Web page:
Two-body Motion Is Planar
the rate of change of the angular momentum L equals the net torque N
and using the property of the vector cross product that v × w = 0 for any vectors v and w pointing in the same direction,
with F = μ d 2r / dt 2.
Introducing the assumption (true of most physical forces, as they obey Newton's strong third law of motion) that the force between two particles acts along the line between their positions, it follows that r × F = 0 and the angular momentum vector L is constant (conserved). Therefore, the displacement vector r and its velocity v are always in the plane perpendicular to the constant vector L.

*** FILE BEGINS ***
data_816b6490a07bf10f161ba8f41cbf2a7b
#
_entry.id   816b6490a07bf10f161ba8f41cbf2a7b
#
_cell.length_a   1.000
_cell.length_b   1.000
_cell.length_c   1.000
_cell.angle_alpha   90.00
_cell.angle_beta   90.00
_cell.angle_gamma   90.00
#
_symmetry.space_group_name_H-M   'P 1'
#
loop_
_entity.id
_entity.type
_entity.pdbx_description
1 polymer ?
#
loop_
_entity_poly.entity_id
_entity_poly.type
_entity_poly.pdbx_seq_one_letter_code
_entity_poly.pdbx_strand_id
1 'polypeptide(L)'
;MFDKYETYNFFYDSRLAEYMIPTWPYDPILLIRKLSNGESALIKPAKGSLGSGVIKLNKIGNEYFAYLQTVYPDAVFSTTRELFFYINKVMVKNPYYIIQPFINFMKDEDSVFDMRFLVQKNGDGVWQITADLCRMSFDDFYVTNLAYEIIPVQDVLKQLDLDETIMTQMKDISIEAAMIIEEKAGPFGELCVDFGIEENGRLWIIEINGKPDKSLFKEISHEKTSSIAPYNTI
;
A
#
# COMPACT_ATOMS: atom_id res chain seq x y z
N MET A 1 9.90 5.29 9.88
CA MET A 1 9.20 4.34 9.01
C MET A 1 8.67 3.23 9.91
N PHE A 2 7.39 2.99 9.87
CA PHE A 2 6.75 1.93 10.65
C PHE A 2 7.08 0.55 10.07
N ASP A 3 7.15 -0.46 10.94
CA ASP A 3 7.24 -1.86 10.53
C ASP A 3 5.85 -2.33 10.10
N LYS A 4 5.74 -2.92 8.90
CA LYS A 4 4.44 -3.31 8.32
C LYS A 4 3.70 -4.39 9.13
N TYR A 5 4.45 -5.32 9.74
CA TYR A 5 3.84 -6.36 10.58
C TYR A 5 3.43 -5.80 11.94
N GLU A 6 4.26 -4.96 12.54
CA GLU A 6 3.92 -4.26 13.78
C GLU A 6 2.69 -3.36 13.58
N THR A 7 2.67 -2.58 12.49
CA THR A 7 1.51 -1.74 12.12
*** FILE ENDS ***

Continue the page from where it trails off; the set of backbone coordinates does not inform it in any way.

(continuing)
Read more about this topic: Two-body Problem
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